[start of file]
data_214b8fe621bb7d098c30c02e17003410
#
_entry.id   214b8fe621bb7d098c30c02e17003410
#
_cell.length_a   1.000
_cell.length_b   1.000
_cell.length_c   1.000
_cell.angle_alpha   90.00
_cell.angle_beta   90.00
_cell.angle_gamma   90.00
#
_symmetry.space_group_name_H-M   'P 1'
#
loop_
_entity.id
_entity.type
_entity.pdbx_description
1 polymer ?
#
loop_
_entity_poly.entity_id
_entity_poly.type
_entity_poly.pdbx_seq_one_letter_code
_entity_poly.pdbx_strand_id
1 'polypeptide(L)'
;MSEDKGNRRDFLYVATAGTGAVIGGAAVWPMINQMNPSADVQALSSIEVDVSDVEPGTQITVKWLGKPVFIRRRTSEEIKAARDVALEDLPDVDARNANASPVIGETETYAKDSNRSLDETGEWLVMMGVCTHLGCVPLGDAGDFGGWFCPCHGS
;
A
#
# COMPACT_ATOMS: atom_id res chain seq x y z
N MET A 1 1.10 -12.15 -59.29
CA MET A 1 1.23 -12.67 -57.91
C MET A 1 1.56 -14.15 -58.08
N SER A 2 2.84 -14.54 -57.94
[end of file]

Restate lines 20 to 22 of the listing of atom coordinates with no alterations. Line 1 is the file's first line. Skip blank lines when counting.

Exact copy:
loop_
_entity_poly.entity_id
_entity_poly.type